Oak Flat gets a second chance in federal court Ninth Circuit rehears Apache Stronghold’s appeal to save sacred land
Ryan Colby 202-349-7219 firstname.lastname@example.org
PASADENA, Calif. – A federal court of appeals heard arguments again today in Apache Stronghold’s plea to save their sacred site at Oak Flat. In Apache Stronghold v. United States, a three-judge panel on the Ninth Circuit previously ruled that the government could transfer Oak Flat to a foreign-owned mining company that will turn the site into a massive crater, ending Apache religious practices forever (Watch this short video to learn more). Last November, the court voted to rehear the case “en banc”—in front of a full panel of eleven judges—and today the Apaches and their allies made their case in the courtroom in Pasadena, California.
“Oak Flat is where my people have come to connect with our Creator for millennia, and we have the right to continue that sacred tradition,” said Dr. Wendsler Nosie, Sr. of Apache Stronghold. “Today we stood up in court for that right, determined to stop those who think that our place of worship can be treated differently simply because it lacks four walls and a steeple. We are hopeful that this time around, the Ninth Circuit will save Oak Flat.”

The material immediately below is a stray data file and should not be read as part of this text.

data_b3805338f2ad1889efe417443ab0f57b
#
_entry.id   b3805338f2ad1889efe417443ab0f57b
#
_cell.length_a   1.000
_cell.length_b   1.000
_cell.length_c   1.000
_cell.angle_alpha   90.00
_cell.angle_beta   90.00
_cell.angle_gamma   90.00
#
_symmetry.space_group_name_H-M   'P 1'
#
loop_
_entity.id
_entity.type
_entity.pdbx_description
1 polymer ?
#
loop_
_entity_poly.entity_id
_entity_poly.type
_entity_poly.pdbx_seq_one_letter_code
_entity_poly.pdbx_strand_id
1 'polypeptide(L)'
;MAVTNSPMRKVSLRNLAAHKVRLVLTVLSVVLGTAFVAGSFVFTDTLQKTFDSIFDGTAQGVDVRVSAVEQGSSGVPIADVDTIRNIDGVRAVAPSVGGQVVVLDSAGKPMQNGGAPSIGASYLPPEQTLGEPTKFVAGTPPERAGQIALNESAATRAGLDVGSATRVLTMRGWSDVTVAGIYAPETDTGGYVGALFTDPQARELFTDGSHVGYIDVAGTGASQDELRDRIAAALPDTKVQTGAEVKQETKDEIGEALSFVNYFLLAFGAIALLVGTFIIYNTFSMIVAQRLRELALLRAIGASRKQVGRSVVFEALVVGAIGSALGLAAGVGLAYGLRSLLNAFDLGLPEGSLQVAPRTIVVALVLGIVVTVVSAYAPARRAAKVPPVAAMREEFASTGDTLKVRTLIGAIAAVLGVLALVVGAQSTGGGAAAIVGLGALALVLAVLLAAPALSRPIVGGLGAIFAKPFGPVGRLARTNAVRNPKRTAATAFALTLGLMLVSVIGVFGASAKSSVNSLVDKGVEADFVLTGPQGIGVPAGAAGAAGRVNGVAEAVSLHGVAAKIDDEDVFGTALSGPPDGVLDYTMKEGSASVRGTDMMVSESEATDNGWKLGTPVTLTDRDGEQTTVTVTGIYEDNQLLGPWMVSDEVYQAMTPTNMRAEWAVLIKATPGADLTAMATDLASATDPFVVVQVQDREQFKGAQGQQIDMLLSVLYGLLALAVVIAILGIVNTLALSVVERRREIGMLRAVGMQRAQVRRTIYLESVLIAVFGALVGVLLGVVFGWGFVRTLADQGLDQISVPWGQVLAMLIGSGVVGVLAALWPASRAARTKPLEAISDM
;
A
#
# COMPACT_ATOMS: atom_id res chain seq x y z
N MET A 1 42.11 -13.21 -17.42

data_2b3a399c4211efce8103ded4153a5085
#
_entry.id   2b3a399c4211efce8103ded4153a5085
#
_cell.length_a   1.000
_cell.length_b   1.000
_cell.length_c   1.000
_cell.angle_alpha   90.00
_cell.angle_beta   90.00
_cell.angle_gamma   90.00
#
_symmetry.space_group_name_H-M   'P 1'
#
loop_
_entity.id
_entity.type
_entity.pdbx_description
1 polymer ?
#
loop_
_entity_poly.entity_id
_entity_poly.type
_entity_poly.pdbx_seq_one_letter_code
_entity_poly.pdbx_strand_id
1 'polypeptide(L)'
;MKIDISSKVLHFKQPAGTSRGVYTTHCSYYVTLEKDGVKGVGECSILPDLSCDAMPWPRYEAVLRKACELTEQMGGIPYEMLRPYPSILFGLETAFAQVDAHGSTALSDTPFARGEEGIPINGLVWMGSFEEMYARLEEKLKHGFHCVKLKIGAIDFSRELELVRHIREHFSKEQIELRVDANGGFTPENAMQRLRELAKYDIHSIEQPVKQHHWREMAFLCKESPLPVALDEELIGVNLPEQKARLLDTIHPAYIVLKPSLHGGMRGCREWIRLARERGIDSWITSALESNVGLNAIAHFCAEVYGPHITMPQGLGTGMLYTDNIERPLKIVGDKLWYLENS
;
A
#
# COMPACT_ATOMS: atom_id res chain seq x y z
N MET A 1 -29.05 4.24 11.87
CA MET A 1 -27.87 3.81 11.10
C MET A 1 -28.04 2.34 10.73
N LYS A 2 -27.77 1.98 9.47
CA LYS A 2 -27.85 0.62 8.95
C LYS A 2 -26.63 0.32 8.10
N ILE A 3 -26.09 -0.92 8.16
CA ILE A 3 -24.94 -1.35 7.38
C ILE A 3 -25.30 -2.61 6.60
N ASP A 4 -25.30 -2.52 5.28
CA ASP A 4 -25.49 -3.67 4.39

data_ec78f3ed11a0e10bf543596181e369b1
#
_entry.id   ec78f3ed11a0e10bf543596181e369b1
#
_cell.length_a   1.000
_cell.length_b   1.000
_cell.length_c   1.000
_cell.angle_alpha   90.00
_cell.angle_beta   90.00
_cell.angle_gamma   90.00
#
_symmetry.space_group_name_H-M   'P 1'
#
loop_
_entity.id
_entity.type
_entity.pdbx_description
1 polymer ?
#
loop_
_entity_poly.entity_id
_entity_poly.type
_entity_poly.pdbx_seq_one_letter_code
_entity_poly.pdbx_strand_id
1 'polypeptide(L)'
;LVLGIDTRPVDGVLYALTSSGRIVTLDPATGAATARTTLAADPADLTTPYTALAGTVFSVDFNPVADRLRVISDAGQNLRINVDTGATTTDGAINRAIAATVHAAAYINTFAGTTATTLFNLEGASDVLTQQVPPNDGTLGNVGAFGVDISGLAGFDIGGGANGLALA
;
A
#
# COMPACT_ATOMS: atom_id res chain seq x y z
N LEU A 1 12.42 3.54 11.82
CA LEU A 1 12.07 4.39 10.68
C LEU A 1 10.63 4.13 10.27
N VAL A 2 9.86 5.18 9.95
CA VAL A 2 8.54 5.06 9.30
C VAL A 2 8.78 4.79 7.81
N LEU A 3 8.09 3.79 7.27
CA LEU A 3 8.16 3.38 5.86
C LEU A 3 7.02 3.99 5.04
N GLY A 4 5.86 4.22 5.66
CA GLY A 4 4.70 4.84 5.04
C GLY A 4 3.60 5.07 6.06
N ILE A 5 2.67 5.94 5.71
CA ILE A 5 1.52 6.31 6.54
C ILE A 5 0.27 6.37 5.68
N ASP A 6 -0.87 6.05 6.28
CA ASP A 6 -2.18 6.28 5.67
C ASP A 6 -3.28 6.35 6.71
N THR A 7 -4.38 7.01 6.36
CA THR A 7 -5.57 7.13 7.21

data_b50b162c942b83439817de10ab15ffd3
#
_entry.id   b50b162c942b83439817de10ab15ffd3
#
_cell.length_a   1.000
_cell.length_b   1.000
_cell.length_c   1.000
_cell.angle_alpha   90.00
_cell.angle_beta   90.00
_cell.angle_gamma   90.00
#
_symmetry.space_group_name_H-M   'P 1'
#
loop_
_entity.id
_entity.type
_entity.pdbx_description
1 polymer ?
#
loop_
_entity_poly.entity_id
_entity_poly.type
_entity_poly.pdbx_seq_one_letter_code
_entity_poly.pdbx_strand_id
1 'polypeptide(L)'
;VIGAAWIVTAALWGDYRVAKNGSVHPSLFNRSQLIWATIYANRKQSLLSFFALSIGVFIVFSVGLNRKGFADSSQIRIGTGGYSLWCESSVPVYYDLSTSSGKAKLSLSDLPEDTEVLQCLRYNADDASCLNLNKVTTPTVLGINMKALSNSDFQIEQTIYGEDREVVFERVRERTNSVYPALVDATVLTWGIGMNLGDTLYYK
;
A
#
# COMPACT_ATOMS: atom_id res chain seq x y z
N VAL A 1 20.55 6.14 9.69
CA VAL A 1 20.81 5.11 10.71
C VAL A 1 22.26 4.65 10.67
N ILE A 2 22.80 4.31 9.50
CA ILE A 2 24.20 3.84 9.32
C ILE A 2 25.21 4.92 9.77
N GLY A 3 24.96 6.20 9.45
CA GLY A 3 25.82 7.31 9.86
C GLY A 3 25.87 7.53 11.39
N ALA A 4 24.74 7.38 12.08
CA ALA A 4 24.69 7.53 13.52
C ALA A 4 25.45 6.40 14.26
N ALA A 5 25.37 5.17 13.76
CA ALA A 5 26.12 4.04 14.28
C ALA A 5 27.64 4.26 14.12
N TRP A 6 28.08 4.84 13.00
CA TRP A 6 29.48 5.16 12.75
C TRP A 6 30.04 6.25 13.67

Since time immemorial, Western Apache and other native peoples have gathered at Oak Flat for essential religious ceremonies that cannot take place anywhere else. Oak Flat has been protected for decades by the federal government from mining and other harmful practices that would make the land unusable for the Apache’s religious exercise. Those protections were eliminated in 2014, when a midnight provision was inserted into a must-pass defense bill authorizing the transfer of Oak Flat to Resolution Copper, a foreign-owned mining company that plans to turn the sacred site into a two-mile-wide and 1,100-foot-deep crater.
This past November, the Ninth Circuit decided to reconsider its decision, granting Apache Stronghold and their sacred site at Oak Flat another chance in court. Eleven judges on the Ninth Circuit reheard the case today and will decide whether the government can legally destroy sacred sites.
“The government’s position in this case is that it can obliterate a place of worship for any reason or none at all, and not face consequences under federal religious liberty law,” said Luke Goodrich, vice president and senior counsel at Becket. “We asked the court today to recognize the obvious—that when the government destroys a sacred site, religious liberty law has something to say about it. A win for Apache Stronghold will be a win for people of all faiths.”
In addition to Becket, Apache Stronghold is represented by attorneys Michael V. Nixon and Clifford Levenson.
A decision by the Ninth Circuit is expected in the summer of 2023.